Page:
We made this simple succulent centerpiece for our dining room table and it’s an absolutely beautiful way to add some color and texture to your dining table without a lot of effort! If you want to incorporate some succulents into your table decor, this is a great way to do it!
I am a plant killer.
I know. It’s awful. I’m ashamed. But, the truth is I can’t keep a plant alive to save my life. It’s quite pathetic, actually.
But over the years, I have learned that some plants are more resistant to my murderous ways and can stand up to my lack of watering and providing proper care. At the top of that list are succulents. Not only are they hardy and easy-to-maintain, they are absolutely gorgeous.
That’s why I decided to use them for my new dining room table centerpiece!
We’ve been wanting to add some plants to our home for a while now, and we’ve also been wanting to add something to our table to spruce it up a bit. We decided to combine the two ideas and started brainstorming ways in which we could tackle it – we went through a bunch of different ideas from several small planters across the table, to several small planters on a large silver platter, to one giant planter that would cover the length of the table.
Finally, we landed on the one-giant-planter idea, simply because it was almost impossible to find a platter that was both narrow enough and long enough to fit what we wanted. We didn’t like the idea of several smaller vessels for the succulents because we want to be able to easily move the centerpiece when we have guests over and are serving dinner. And, let’s be real – succulent centerpieces are the best kind of centerpieces.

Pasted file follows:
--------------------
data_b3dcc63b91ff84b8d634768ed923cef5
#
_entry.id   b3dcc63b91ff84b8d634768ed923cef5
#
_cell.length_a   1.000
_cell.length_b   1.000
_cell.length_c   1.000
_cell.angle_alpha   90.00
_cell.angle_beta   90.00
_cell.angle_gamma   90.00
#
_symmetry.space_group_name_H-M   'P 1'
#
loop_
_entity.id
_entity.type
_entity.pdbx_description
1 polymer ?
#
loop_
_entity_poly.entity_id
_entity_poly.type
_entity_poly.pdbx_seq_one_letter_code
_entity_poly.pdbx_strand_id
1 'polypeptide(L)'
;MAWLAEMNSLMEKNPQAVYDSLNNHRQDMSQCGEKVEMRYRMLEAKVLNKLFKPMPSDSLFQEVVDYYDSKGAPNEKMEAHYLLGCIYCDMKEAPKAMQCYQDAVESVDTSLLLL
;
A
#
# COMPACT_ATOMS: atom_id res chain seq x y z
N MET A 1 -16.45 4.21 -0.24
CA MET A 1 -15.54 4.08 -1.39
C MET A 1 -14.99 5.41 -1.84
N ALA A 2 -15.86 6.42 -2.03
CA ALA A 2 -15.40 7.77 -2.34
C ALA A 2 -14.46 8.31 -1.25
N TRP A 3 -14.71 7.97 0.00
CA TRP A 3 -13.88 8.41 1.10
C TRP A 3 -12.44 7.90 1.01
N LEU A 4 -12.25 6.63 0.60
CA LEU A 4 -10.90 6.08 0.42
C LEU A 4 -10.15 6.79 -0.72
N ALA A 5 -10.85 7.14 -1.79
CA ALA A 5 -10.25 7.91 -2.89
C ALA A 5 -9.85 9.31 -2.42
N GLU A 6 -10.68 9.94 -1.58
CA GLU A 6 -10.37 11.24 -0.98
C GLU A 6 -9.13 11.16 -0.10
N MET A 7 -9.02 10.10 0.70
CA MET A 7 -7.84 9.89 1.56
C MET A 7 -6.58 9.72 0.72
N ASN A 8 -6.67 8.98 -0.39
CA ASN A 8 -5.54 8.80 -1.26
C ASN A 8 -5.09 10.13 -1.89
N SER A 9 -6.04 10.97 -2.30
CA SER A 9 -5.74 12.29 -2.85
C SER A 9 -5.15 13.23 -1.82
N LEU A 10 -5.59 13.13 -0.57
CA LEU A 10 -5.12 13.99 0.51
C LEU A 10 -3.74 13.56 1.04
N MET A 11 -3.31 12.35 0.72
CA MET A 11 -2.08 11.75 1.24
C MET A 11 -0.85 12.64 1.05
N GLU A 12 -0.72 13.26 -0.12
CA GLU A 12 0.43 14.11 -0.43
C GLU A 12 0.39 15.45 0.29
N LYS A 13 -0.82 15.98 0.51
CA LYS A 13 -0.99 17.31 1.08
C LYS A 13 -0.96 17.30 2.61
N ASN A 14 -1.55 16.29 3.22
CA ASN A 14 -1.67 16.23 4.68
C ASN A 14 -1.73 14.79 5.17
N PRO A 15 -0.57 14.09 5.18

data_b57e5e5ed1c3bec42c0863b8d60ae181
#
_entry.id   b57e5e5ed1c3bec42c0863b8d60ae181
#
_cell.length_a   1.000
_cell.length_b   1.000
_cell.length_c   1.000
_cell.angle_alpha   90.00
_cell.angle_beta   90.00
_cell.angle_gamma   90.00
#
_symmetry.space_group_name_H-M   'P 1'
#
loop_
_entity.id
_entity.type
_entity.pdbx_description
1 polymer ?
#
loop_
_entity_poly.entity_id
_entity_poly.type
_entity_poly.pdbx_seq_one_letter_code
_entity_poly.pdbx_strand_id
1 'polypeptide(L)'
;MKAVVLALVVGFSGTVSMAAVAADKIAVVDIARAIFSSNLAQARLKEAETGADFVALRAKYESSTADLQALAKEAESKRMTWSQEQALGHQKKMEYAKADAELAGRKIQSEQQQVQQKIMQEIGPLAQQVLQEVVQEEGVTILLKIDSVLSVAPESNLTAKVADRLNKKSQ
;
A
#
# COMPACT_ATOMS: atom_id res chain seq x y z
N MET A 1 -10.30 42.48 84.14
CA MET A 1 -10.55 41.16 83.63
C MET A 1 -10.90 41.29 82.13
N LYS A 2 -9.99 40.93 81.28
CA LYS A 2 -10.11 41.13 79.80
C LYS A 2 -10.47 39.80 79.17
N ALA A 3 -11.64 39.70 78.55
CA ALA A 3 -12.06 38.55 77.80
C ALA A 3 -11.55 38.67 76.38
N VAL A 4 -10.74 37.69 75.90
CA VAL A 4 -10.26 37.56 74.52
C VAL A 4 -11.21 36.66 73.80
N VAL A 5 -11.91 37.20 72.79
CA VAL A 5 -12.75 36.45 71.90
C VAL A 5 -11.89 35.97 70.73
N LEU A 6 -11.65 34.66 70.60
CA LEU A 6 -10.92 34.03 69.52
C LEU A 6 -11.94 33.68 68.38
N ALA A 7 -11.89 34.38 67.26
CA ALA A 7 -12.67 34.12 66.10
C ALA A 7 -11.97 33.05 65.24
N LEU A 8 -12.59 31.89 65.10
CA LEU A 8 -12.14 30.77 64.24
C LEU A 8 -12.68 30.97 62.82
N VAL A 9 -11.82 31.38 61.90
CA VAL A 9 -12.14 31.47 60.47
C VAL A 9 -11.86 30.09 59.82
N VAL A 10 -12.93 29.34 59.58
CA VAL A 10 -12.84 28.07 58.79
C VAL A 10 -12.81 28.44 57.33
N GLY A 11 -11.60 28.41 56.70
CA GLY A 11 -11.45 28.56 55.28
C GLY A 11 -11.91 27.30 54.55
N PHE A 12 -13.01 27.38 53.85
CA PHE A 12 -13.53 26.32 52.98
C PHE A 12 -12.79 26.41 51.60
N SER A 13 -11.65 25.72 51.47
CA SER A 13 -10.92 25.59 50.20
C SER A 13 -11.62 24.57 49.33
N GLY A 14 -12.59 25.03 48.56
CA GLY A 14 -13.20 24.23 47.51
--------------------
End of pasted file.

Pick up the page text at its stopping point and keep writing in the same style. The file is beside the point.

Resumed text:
How to Make a DIY Succulent Centerpiece
We chose MDF to build our succulent centerpiece because it’s cheap and relatively easy to work with. We chose the size for the planter based on a broad guess about what we thought would work best on our table – my tip here is to go ahead and set your table as if you were having dinner, then use a tape measure to see what size will fill up the blank space nicely without overwhelming your placemats. We cut a sample piece in the size and height we were thinking about to make sure we liked the scale on the table before we actually built the planter.
Because we were working with MDF, which is even less water friendly than most wood, we knew we would have to do something to seal the planter from the dirt and water that we’d be filling it with.
We built a simple box with the MDF that fit the dimensions we wanted to use. Once we had it built, we used something called Pruning Seal to act as a waterproof barrier for the box (since MDF and water are Pruning Seal to act as a waterproof barrier for the box (since MDF and water are not friends!).
A test run showed us that the pruning seal alone probably wouldn’t be completely waterproof, and we didn’t want to take any chances so we also lined the inside of the planter with a plastic drop cloth to prevent any water from damaging the wood.
All Corey did was staple in a layer of the liner into the planter, taking care to make sure it wouldn’t be too visible once we added in the plants.
We also primed (Zinsser is my favorite primer brand!) and painted the outside of the planter in white paint – we played around with the idea of using a bright color, but we wanted the focus to be on the succulents and not anything else, so we stuck to a neutral color.
All that was left to do was plant! We ordered a set of succulents from Amazon (did you know you could do that??!), and we also grabbed a cactus from Lowes to bring in something with a little more height.
To make sure we planted them in a configuration we liked, we started by setting them all into the planter, arranging them so that there weren’t too many large ones grouped together, and that there was a nice variation of types throughout the planter.
Once we were happy with the arrangement, we planted and put it into place!
LOVE. Love, love, love.
I’m so incredibly happy with how it turned out, and now we’re just crossing our fingers that we’re able to keep these little guys alive! Our table is much more textural and colorful now, and we absolutely love the life it brought to our dining room.
How are you with plants? Do you struggle as much as I do?